Remote Working Best Practices From HR
Remote work has become the new normal for global payroll professionals and pretty much all office-based employees right now. COVID-19 has changed the way we work, communicate and interact with each other. Deadlines still need to be met and essential deliverables remain the top priority-it is simply now a case that things are being delivered in a remote working environment.
It is not clear yet how long this global pandemic will continue to dictate remote working alternatives to the office. Any return to normal office working is likely to be phased and it will also vary between countries and regions. All this mean that for now work from home and remote delivery will continue and it therefore a good idea to implement some best practices for remote team members.
This will help establish a set of consistent patterns between remote work colleagues who normally interact with each other in the office. If teams like global payroll professionals operate to similar remote working standard practices, this will enable consistency in service delivery and maintain a certain level of discipline during this period of remote working.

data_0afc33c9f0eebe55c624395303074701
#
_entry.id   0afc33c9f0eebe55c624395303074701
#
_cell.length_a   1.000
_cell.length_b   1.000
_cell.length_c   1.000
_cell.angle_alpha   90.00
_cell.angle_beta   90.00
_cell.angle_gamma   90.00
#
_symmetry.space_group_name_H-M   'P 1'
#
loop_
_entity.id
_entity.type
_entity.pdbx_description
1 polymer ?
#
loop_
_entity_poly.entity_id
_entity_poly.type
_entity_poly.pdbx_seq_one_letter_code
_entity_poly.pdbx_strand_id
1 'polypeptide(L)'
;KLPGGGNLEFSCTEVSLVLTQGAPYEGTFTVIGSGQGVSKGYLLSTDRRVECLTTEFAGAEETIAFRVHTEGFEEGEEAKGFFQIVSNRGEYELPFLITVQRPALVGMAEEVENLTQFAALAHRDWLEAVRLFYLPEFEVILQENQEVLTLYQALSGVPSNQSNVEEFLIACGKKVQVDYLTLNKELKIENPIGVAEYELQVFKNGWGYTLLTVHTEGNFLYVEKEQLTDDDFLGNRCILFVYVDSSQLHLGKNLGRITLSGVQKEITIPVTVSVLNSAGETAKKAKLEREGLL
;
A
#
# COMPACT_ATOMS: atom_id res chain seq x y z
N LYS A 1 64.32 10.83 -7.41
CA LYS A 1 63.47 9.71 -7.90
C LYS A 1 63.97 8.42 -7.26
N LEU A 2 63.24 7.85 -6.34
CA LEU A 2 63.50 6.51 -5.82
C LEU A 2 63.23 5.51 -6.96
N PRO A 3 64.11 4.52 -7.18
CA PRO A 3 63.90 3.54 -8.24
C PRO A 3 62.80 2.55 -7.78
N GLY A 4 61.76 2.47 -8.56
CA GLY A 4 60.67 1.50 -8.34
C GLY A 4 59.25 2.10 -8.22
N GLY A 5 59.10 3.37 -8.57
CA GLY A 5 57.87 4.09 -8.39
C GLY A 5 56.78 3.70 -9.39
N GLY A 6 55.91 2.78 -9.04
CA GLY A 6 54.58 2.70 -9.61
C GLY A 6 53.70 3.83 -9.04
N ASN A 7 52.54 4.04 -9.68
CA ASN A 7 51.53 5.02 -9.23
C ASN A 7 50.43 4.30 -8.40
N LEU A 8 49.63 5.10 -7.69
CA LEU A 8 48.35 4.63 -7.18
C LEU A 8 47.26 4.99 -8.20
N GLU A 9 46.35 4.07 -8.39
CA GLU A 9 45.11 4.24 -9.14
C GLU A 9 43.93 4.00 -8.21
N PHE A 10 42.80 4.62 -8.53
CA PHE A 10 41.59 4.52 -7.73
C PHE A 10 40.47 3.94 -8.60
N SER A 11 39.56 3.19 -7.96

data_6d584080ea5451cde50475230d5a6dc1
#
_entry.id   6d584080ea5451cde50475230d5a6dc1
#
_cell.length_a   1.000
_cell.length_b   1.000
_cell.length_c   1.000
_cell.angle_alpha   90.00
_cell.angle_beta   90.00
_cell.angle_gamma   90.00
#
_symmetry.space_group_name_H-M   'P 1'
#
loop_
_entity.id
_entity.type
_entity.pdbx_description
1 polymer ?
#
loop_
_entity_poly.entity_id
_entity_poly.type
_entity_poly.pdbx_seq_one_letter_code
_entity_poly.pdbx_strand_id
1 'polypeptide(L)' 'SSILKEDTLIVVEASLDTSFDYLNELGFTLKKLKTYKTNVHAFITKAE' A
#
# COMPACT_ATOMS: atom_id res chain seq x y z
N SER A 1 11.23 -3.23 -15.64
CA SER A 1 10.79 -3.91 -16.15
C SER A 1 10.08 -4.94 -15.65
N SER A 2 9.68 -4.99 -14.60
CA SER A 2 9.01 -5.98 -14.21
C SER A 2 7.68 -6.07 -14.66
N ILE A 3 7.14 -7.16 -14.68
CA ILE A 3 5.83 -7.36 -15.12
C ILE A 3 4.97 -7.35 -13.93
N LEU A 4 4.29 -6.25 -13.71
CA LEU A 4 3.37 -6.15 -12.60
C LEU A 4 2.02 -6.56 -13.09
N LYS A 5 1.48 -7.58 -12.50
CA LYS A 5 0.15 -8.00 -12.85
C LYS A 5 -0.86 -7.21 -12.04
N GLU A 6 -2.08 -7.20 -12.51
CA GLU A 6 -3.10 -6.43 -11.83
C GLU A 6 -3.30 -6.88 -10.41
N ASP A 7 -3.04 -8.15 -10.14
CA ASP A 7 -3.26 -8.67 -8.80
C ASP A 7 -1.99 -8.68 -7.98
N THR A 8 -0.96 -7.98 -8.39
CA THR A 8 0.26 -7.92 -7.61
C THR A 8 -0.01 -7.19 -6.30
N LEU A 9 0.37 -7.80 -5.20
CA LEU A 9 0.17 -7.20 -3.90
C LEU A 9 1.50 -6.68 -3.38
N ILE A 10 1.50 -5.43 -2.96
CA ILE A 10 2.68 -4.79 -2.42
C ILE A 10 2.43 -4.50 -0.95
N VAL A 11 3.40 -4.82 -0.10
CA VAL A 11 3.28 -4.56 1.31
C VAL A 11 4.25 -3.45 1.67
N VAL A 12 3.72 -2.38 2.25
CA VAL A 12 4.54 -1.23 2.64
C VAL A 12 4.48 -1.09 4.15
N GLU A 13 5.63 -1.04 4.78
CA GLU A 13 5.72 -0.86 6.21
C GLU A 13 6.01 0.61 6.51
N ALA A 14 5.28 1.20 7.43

HR teams at multinationals around the world are providing some important remote working practices and guidelines to their disparate teams of remote workers in an attempt to provide some much-needed order and structure around employee working days. These are unprecedented times so a certain level of leeway is needed when it comes to best practices for team members. An acknowledgment that daily life will often interfere with the best laid plans. People have families and responsibilities which need attention in the home- now that the home has become the office, these lines merge and blur to make things a little more complicated. A fair degree of patience and flexibility is required to make this work – but attitude and application can go a long way.